Amaranth found room in Enron loophole
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Kai Ryssdal: Regulations that cover commodities exchanges are, of necessity, complicated. It takes more than a couple of rules to rein in unrestrained capitalism. But with complicated rules come sophisticated loopholes.
A hedge fund known as Amaranth Advisors fell apart last September after making some bad bets on natural gas futures. At a hearing in Washington today, Senate investigators said Amaranth left consumers and the entire natural gas industry paying higher prices. And it was completely legal.
Jeremy Hobson has more now from Washington.
Jeremy Hobson: Amaranth took advantage of what's called the Enron Loophole. It was slipped into an appropriations bill in 2000 at the request of Enron lobbyists.
The loophole keeps over-the-counter electronic exchanges free from most federal oversight. It allowed Amaranth to trade energy futures largely outside the control of regulators.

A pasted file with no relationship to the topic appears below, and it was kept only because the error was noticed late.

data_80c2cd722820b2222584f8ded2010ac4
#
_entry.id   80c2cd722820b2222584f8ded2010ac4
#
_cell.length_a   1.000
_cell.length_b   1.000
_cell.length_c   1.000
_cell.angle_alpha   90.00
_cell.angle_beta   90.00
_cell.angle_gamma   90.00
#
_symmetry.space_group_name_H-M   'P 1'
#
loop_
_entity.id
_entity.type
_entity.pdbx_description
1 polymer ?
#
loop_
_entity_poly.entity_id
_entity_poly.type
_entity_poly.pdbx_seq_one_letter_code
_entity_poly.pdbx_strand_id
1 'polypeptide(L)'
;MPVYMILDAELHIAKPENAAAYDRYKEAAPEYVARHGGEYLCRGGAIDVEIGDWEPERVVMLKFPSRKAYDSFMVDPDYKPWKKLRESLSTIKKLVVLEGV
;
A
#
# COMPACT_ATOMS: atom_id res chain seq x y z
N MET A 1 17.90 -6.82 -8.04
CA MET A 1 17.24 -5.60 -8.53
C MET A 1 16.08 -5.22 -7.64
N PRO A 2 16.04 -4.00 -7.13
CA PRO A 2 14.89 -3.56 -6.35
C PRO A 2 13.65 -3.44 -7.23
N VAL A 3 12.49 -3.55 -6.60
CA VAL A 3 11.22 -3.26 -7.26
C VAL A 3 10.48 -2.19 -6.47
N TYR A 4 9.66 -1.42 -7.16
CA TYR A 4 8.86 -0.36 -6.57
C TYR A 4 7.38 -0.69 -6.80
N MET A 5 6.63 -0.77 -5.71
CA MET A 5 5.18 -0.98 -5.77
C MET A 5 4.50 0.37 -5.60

Sean Cota: I don't think for a huge chunk of the market that there are any cops on the beat. Where are the cops?
That's the question Sean Cota asked at today's hearing. He's the president of the New England Fuel Institute. He and other industry leaders said when Amaranth bet on higher futures prices, natural gas providers were hit with higher costs. They passed those costs along to consumers.
Senator Carl Levin chairs the subcommittee that held today's hearing.
Carl Levin: It's one thing when speculators gamble with their own money. It's another when they turn U.S. energy markets into a lottery, where everybody is forced to gamble with them.
Amaranth, which collapsed, clearly lost its gamble. But because it wielded so much control over the market, senators say its trading practices should have been regulated.
There are concerns about that idea. Carnegie Mellon Economics Professor Adam Lerrick says Congress is overreacting and that any regulation would be futile.
Adam Lerrick: If you attempt to just regulate specific markets then the trading's going to migrate elsewhere.
Congress has tried to close the Enron loophole before, unsuccessfully.Supporters of regulation hope a series of hearings on Amaranth will revive the issue and give it another chance.
In Washington, I'm Jeremy Hobson for Marketplace.